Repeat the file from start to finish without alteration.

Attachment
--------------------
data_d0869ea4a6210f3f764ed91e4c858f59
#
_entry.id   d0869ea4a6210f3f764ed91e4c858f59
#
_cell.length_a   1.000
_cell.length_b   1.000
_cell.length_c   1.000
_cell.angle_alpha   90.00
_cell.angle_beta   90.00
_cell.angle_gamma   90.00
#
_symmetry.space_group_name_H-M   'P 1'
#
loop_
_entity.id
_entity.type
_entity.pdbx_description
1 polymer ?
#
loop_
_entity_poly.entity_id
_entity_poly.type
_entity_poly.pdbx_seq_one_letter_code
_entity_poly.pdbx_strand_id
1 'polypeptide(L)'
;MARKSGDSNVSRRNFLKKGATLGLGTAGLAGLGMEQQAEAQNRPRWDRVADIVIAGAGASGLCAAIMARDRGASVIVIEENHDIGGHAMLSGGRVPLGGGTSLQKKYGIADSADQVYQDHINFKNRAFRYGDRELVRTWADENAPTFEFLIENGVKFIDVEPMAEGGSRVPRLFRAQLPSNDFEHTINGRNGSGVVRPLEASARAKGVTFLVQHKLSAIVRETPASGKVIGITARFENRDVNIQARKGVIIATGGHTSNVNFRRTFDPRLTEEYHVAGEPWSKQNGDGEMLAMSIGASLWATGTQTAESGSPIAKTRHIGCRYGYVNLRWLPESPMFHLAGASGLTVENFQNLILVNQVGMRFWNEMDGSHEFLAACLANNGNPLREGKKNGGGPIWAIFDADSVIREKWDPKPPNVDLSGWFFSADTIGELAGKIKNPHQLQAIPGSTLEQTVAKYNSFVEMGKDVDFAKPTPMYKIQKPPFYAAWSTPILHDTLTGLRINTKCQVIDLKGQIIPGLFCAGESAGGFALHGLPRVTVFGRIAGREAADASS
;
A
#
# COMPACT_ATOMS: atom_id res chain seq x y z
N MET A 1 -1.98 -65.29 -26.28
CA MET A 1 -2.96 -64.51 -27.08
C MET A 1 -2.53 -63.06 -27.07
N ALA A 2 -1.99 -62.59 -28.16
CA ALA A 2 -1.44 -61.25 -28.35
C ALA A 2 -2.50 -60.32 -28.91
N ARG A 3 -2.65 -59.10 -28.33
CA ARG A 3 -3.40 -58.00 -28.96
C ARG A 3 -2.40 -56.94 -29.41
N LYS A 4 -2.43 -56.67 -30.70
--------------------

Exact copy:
data_d0869ea4a6210f3f764ed91e4c858f59
#
_entry.id   d0869ea4a6210f3f764ed91e4c858f59
#
_cell.length_a   1.000
_cell.length_b   1.000
_cell.length_c   1.000
_cell.angle_alpha   90.00
_cell.angle_beta   90.00
_cell.angle_gamma   90.00
#
_symmetry.space_group_name_H-M   'P 1'
#
loop_
_entity.id
_entity.type
_entity.pdbx_description
1 polymer ?
#
loop_
_entity_poly.entity_id
_entity_poly.type
_entity_poly.pdbx_seq_one_letter_code
_entity_poly.pdbx_strand_id
1 'polypeptide(L)'
;MARKSGDSNVSRRNFLKKGATLGLGTAGLAGLGMEQQAEAQNRPRWDRVADIVIAGAGASGLCAAIMARDRGASVIVIEENHDIGGHAMLSGGRVPLGGGTSLQKKYGIADSADQVYQDHINFKNRAFRYGDRELVRTWADENAPTFEFLIENGVKFIDVEPMAEGGSRVPRLFRAQLPSNDFEHTINGRNGSGVVRPLEASARAKGVTFLVQHKLSAIVRETPASGKVIGITARFENRDVNIQARKGVIIATGGHTSNVNFRRTFDPRLTEEYHVAGEPWSKQNGDGEMLAMSIGASLWATGTQTAESGSPIAKTRHIGCRYGYVNLRWLPESPMFHLAGASGLTVENFQNLILVNQVGMRFWNEMDGSHEFLAACLANNGNPLREGKKNGGGPIWAIFDADSVIREKWDPKPPNVDLSGWFFSADTIGELAGKIKNPHQLQAIPGSTLEQTVAKYNSFVEMGKDVDFAKPTPMYKIQKPPFYAAWSTPILHDTLTGLRINTKCQVIDLKGQIIPGLFCAGESAGGFALHGLPRVTVFGRIAGREAADASS
;
A
#
# COMPACT_ATOMS: atom_id res chain seq x y z
N MET A 1 -1.98 -65.29 -26.28
CA MET A 1 -2.96 -64.51 -27.08
C MET A 1 -2.53 -63.06 -27.07
N ALA A 2 -1.99 -62.59 -28.16
CA ALA A 2 -1.44 -61.25 -28.35
C ALA A 2 -2.50 -60.32 -28.91
N ARG A 3 -2.65 -59.10 -28.33
CA ARG A 3 -3.40 -58.00 -28.96
C ARG A 3 -2.40 -56.94 -29.41
N LYS A 4 -2.43 -56.67 -30.70